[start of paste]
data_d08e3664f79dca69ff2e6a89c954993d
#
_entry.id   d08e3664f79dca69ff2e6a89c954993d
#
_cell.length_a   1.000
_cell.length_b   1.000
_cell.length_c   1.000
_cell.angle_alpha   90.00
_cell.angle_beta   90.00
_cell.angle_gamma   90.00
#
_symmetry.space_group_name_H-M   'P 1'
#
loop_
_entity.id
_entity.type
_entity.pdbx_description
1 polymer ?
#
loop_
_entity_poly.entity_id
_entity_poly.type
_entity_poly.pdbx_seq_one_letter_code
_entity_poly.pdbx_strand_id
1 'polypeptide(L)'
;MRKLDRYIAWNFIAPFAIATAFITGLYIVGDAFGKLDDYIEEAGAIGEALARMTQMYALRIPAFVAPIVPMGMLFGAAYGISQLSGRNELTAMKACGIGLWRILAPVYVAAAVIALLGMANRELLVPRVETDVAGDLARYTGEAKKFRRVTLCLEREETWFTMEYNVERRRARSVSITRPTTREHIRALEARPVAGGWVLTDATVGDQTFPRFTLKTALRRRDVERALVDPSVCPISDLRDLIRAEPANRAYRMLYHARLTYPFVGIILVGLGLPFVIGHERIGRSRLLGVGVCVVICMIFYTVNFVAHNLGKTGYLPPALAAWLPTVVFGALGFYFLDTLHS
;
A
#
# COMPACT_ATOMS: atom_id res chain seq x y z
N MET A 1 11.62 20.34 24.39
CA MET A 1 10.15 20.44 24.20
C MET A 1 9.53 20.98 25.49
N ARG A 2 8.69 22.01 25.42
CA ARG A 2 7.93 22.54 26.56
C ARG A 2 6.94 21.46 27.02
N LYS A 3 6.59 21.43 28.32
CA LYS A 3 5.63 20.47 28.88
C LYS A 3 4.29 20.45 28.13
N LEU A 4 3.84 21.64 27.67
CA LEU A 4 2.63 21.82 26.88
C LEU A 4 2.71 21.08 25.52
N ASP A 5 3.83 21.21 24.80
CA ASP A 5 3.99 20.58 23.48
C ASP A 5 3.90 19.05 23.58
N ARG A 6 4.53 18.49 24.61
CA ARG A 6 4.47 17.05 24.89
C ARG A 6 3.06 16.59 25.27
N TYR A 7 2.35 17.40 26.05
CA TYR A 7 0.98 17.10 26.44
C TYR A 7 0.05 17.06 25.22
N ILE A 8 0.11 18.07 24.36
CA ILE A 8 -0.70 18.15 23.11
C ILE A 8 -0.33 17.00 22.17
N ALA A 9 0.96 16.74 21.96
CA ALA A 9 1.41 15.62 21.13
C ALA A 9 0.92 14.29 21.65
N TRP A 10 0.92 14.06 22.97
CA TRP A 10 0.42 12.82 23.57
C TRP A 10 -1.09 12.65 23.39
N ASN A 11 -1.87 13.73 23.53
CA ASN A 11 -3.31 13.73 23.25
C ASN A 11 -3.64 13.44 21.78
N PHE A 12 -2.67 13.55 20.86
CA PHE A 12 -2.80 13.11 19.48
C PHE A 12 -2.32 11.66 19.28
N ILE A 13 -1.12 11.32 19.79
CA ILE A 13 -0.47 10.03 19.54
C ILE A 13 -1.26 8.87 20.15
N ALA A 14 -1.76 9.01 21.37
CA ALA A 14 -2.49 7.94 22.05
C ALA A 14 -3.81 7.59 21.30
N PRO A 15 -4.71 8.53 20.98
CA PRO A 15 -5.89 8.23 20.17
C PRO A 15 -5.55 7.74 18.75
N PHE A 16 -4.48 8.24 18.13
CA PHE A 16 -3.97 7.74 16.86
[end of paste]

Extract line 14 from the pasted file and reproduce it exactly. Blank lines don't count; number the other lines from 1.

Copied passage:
loop_